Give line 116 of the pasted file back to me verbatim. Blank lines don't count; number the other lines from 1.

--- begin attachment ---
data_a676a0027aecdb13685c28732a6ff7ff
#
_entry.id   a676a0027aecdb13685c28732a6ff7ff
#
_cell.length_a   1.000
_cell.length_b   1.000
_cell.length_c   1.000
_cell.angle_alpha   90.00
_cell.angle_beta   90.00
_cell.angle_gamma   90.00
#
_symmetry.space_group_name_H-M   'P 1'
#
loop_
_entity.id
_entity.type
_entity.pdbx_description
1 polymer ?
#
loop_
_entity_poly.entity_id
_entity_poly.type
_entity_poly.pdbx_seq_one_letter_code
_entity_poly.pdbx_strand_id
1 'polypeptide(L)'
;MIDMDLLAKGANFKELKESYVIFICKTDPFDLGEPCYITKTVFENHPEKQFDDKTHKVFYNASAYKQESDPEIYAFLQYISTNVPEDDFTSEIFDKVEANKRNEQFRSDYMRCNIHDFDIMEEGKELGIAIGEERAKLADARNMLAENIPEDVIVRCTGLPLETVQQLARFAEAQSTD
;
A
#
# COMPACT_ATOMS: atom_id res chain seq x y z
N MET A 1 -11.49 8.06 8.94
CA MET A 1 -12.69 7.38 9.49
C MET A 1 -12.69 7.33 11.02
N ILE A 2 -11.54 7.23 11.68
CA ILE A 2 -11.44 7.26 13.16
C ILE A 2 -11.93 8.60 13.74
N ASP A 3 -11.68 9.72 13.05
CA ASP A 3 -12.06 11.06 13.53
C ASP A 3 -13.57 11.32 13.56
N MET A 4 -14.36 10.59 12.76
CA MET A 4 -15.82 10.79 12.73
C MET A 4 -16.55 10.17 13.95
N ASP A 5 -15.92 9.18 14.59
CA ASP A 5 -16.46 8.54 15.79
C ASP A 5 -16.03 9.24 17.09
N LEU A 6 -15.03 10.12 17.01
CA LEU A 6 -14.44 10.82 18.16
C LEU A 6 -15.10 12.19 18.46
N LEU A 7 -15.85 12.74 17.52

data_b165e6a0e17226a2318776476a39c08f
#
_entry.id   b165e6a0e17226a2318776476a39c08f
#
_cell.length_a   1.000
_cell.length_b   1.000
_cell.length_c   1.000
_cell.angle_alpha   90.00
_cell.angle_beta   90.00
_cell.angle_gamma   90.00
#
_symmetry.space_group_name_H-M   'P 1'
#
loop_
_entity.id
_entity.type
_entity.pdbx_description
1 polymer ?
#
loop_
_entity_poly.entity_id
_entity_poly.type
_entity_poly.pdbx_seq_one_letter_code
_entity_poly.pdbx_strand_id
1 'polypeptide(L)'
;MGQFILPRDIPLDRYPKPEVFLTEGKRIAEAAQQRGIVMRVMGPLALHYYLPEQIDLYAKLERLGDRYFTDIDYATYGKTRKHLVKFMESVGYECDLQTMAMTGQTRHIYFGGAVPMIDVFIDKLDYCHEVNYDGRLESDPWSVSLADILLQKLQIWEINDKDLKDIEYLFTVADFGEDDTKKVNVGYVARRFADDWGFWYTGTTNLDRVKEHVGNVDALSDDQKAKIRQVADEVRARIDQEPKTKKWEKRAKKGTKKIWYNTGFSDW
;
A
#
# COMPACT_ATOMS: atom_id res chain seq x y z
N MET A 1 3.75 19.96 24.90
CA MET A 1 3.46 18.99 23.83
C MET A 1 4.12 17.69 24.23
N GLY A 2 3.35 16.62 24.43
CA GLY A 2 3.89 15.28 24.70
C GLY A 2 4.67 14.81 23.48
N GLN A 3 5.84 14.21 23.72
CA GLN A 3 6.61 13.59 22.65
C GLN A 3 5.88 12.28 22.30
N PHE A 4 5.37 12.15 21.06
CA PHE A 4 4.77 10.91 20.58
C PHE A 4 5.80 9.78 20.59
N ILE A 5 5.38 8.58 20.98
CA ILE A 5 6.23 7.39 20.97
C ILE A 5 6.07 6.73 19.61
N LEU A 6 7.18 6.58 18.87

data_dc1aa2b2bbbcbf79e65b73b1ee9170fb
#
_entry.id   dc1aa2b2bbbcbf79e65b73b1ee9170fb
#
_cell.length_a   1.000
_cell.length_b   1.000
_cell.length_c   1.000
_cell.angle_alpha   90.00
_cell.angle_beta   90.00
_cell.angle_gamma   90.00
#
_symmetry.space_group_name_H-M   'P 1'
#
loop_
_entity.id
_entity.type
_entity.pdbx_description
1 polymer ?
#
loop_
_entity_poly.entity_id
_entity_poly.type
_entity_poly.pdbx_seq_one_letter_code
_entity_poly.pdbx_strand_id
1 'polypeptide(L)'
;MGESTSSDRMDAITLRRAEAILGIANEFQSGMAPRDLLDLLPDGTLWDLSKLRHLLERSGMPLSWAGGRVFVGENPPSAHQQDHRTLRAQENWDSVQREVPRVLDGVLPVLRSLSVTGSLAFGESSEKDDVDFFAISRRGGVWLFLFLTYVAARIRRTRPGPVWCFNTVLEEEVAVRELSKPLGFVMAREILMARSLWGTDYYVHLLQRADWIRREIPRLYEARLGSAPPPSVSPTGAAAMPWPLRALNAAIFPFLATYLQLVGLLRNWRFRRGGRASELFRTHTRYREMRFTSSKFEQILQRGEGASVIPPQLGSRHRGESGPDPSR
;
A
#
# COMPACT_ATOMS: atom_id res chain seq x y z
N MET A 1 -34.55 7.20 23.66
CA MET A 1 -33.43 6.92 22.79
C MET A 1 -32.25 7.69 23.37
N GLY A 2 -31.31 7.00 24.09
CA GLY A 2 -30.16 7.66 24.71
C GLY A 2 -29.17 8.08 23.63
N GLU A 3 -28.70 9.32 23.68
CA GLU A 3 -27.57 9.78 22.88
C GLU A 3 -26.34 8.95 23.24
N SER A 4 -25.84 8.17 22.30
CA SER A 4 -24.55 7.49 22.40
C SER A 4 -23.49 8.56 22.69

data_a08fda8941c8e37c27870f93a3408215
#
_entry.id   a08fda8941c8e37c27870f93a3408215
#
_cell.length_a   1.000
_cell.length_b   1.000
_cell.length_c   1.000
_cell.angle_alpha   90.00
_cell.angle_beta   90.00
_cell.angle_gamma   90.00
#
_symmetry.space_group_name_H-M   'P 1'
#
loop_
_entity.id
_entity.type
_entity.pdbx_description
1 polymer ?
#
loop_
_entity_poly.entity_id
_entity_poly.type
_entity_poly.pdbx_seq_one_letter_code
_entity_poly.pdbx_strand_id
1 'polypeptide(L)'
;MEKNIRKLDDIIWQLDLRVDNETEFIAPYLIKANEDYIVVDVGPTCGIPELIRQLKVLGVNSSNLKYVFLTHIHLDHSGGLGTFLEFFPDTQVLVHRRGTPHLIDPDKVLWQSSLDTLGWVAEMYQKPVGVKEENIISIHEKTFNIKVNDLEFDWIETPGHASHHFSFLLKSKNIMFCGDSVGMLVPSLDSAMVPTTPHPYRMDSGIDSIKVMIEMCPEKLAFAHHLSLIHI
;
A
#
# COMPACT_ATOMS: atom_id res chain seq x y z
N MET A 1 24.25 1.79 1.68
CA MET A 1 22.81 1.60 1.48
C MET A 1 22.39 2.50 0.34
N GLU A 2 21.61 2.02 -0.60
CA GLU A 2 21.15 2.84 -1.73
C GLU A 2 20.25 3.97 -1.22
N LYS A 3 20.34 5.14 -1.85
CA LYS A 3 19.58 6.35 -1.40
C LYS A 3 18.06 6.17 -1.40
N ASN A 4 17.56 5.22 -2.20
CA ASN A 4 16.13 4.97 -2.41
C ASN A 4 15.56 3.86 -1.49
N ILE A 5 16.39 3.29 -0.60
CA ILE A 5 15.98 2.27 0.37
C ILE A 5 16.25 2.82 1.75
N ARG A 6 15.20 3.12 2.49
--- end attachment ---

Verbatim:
_entity_poly.entity_id